Tamoxifen Citrate

Posted by Dr. Michael White, Updated on February 26th, 2024
Reading Time: 10 minutes


Tamoxifen Citrate

What is Tamoxifen?

Tamoxifen is an orally administered medication, which is one of the most essential medicines used in the treatment of breast cancer around the world. Because of its importance, and the prevalence of breast cancer around the globe, Tamoxifen is included in the WHO's List of Essential Medicines, those which are considered absolutely necessary to provide basic care to patients.

How Does Tamoxifen Work?

Tamoxifen is a medication that limits the activity of Estrogen in the breast tissue. When Tamoxifen is taken, it is broken down into a compound known as 4-hydroxytamoxifen, which then travels through the body producing effects dependent upon where it is.

Tamoxifen is considered most valuable because of its effect on breast tissue, but it also impacts processes in other areas of the body, such as the endometrium. In this area of the body, Tamoxifen actually encourages Estrogenic activity, whereas, in the breast tissue, it significantly reduces the effects of Estrogen upon breast tissue.

Because Tamoxifen impacts Estrogen activity differently dependent upon the area of the body, it is referred to as a Selective Estrogen-Receptor Molecule. It is highly effective at treating breast cancer, and the primary form of Hormone Therapy for female patients with Estrogen Receptor-Positive breast cancer that have not yet reached menopause.

What Is Estrogen-Receptor Positive Breast Cancer?

Breast cancer treatment depends upon the type of tissue that is malfunctioning. Estrogen-Receptor Positive, about breast cancer, means that the cancerous tissue in the breast has receptor sites that likely can respond to Estrogen, which will essentially feed the cancer and promote its growth.

Estrogen-Receptor Negative Breast cancer, on the other hand, does not have these receptor sites and is not directly affected by the presence of Estrogen. Many breast cancers also respond to progesterone, and these cancers are known as Progesterone-Receptor Positive. Two-thirds of breast cancer patients have cancer cells that respond to either or both Estrogen and Progesterone.

Tamoxifen is also commonly used in the treatment regimen for post-menopausal breast cancer patients, but drugs like Anastrozole are frequently used as an alternative in this case.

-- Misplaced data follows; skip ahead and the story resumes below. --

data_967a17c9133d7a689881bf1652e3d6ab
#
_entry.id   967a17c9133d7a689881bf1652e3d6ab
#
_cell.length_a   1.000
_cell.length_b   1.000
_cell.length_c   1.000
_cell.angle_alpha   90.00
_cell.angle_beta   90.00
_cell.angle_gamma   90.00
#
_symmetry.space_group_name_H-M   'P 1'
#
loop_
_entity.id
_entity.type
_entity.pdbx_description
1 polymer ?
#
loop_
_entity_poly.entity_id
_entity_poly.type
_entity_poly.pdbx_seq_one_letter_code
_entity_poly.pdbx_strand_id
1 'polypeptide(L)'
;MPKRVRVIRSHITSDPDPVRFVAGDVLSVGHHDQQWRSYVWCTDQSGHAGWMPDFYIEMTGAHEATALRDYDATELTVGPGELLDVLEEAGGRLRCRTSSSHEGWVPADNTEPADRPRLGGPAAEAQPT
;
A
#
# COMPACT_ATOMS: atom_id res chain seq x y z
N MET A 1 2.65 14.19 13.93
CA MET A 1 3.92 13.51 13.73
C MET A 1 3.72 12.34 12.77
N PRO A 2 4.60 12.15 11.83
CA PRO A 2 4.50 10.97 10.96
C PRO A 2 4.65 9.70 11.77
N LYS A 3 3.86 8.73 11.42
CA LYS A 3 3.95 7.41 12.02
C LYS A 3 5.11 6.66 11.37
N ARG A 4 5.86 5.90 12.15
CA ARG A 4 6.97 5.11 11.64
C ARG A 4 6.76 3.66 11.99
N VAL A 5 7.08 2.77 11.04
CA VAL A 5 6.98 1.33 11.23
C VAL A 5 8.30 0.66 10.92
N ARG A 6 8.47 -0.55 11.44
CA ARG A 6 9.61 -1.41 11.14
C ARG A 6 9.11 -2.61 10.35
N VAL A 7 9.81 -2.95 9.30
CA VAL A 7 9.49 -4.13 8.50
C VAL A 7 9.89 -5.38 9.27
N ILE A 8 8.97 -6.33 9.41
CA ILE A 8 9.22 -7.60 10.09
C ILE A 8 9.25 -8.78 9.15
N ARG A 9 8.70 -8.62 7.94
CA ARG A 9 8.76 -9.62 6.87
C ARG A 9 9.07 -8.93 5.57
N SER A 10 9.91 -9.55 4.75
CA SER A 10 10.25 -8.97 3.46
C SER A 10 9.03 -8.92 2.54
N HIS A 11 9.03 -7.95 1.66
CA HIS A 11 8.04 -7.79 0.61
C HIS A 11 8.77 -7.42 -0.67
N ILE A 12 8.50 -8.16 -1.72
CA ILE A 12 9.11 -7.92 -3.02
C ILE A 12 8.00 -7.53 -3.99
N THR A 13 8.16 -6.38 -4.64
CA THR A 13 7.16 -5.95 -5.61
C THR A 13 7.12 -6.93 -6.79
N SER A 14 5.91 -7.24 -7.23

What is Anastrozole?

Anastrozole is an alternative form of treatment that suppresses the body's production of Estrogen from the point of the hypothalamus. To put it briefly, An anastrozole sends a signal to the human brain, which causes it to decrease its signaling for the production of Estrogen at a systemic level.

Because Estrogen activity is much less critical for hormone balance after menopause, Anastrozole is frequently used to limit Estrogen production altogether, whereas, in premenopausal women, it is preferable to maintain regular Estrogen activity in other parts of the body.

How Does Tamoxifen Slow Breast Cancer Growth?

Many forms of breast cancer develop because cells malfunction, which usually feeds off of Estrogen to promote the health of breast tissue. In the case of Estrogen-Receptor Positive breast cancer, the cancerous tissue has to have Estrogen to reproduce. Tamoxifen works by blocking Estrogenic activity in breast tissue. Tamoxifen is an Estrogen antagonist in breast tissue, which means that the two hormones compete for the same activation sites in the breast tissue.

When Estrogen links to these cells, it promotes the growth of breast tissue. Still, when a patient takes Tamoxifen, it is broken down into a metabolite which interacts with these Estrogen receptors but does not trigger breast tissue growth.

Tamoxifen starves breast cancer cells of Estrogen, slowing their growth and allowing other aspects of treatment to be more productive, thereby reducing the mortality rate associated with breast cancer.

Tamoxifen was first synthesized by the company now known as AstraZeneca (Imperial Chemical Industries). As a treatment, Tamoxifen has been sold under a variety of different names, including Genox, Valodex, Istubal, and Nolvadex.

Further Information About Tamoxifen and Breast Cancer

Although Tamoxifen is most commonly used for the treatment of active breast cancer in premenopausal and postmenopausal women, it is also used in other applications related to breast cancer. For example, Tamoxifen is a highly effective component of male breast cancer treatment. Men don't produce as much Estrogen as their female counterparts, but still, deliver the hormone from the Adrenal Glands and adipose fat tissue. In men, Tamoxifen works via the same mechanism as it does in women.

Tamoxifen is often prescribed as a preventative measure in women patients that are considered to be at high risk of breast cancer. By limiting the activity of Estrogen preventatively, it increases the likelihood that cancerous cells starve off before they go out of control.

Breast cancer most commonly occurs in a single breast at a time, but women that experience breast cancer in one breast are at increased risk of experiencing breast cancer in the other breast in their lifetimes. Tamoxifen is sometimes used as a preventative treatment to reduce the risk of breast cancer in the future. Many women in the past often received double mastectomies, one to eliminate the existing cancer and one to prevent future cancer, but with treatments like Tamoxifen, the risk of developing breast cancer in the second breast (known as contralateral breast cancer), is as low as 1%, with low mortality risk as long as it is caught early.